Grihasta Gyani is liberated because of his Gyanam not due to his work. Work comes to him in waves, one after the other. He finds rest despite it all. He is a Nithyapatya. He is a Nirashayaha. He does not depend on people. Even in action he is free. The popular saying,  “ When shoe fits, you don’t feel its presence. You feel it when it does not fit” fits him perfectly. For Gyani Karma is not a hurdle.

निराशीर्यतचित्तात्मा त्यक्तसर्वपरिग्रहः
शारीरं केवलं कर्म कुर्वन्नाप्नोति किल्बिषम्।।4.21।।

Free from expectations, controlling mind and self, renouncing all possessions, one who does an exclusive form of bodily work incurs no sin.

In this shloka Sri Krishna talks of a Sanyasi Gyani. This person is also free. He has renounced everything including relationships. Renunciation does not mean suppression. He does not lack anything. He has mastered the body-mind –thought complex. His body is made fit for this renunciation as well. He has to keep himself fit, as there is nobody to take care of him. In this shloka Atma means body. Since he does not have responsibilities he also does not have possessions.

In Grihastha ashrama the advantage is that one has security from children, money, wealth etc. The disadvantage is he has to take care of all of them.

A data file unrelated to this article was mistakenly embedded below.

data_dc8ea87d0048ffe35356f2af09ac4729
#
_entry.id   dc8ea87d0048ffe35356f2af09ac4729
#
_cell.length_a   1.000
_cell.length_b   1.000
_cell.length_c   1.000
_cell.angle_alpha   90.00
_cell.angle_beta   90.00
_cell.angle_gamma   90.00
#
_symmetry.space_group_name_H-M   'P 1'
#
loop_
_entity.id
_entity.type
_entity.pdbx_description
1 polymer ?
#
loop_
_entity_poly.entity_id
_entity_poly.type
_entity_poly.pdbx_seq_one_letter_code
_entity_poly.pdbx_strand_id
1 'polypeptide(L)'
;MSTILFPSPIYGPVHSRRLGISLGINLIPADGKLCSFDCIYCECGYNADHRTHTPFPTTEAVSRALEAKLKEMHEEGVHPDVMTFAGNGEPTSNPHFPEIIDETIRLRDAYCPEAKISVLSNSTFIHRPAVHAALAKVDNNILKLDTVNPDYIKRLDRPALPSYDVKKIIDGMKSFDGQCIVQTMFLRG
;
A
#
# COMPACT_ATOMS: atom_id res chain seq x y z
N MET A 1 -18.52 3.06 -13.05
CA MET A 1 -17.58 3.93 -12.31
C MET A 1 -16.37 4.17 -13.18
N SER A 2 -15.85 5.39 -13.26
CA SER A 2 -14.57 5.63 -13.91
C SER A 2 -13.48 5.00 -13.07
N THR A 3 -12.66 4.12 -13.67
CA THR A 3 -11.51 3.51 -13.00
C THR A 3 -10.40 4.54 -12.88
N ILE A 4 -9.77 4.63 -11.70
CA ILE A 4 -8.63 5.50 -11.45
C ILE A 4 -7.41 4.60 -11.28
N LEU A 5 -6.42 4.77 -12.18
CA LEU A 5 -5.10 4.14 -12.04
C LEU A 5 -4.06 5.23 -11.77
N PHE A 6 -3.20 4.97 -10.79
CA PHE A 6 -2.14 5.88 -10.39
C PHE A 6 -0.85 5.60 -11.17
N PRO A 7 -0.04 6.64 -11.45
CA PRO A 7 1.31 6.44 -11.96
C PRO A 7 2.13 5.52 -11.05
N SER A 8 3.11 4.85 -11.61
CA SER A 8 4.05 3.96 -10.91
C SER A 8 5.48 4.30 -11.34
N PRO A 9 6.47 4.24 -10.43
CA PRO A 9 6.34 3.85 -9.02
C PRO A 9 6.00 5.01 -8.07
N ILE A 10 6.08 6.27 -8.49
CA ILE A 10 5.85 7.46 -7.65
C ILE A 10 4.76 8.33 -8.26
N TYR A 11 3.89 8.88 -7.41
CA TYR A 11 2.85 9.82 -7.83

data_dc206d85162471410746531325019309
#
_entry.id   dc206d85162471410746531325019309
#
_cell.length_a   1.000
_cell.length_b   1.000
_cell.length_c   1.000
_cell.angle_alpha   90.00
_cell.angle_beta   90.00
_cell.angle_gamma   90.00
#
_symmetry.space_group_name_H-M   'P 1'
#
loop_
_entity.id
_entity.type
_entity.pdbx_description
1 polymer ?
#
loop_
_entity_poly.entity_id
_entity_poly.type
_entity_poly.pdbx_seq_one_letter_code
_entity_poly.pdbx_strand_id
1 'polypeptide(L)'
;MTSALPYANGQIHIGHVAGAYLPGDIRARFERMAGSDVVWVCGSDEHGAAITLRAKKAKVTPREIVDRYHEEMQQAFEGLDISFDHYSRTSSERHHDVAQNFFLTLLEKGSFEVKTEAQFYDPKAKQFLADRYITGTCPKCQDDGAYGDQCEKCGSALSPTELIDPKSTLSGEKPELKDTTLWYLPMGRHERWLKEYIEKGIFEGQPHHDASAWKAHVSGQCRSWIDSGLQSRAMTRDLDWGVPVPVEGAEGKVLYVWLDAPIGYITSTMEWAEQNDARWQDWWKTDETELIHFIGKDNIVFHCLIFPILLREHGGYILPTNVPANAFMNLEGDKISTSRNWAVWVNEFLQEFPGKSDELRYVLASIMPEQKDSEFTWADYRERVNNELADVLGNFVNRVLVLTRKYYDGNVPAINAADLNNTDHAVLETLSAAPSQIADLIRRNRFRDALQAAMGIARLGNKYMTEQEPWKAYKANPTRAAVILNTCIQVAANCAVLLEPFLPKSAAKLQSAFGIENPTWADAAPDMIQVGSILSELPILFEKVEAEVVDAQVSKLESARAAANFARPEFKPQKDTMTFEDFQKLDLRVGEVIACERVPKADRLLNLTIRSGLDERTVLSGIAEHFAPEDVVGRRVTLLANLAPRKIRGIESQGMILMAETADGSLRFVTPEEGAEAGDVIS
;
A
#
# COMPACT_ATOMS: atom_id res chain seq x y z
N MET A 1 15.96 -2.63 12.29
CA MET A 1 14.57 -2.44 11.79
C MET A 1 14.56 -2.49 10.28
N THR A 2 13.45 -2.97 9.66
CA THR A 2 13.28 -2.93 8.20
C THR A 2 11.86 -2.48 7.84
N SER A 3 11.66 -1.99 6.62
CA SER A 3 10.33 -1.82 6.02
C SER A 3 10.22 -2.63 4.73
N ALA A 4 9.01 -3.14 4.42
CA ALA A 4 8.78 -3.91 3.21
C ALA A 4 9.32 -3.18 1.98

In Sanyasa Ashrama the advantage is that there is no responsibility, no wife, no children and no property. The disadvantage is that there is no security. He is in the hands of God.

Both ashramas have positives and negatives. Sanyasa Ashrama is a civic death. He does not even vote. He has a body given by God. He has to take care of it as hard as possible till the very end. He has to accept whatever is given to him as food. However, since he has no ego, he also does not have Karmaphalam.

यदृच्छालाभसन्तुष्टो द्वन्द्वातीतो विमत्सरः
समः सिद्धावसिद्धौ कृत्वापि निबध्यते।।4.22।।

 Content with what is gained by chance, beyond dualities, rid of competitive spirit, equanimous in gain and loss, one is not bound in spite of working.

 This shloka can be for both Grihastha Gyani as well as Sanyasi Gyani. Shankaracharya says it is for Sanyasi gyani. Swamiji says he will interpret it as for Grihasta Gyani.

He welcomes everything in life as a result of his actions. Events in our life are not totally controllable by us. My future is not in my total control. Some claim, “ I can control my future”. This is arrogance until one is hit by a misfortune. Even God cannot claim it. Other type is the fatalistic one who says I have no control over my future. This approach is also wrong. Gita says I am one of the important contributors to my future. I do have control to some extent. All other factors that control (war, weather, etc.) are called Daivam. The whole world is interconnected.  All such external factors are called Daivam or Prarabdham. I prepare to do my best and accept whatever happens as Karma phalam.

If the karmaphalam is a failure, accept it. I still have to work for the future. Accept the present and work (hard) for the future. Worry cannot change the present; worry cannot change the future also. Worrying does not help.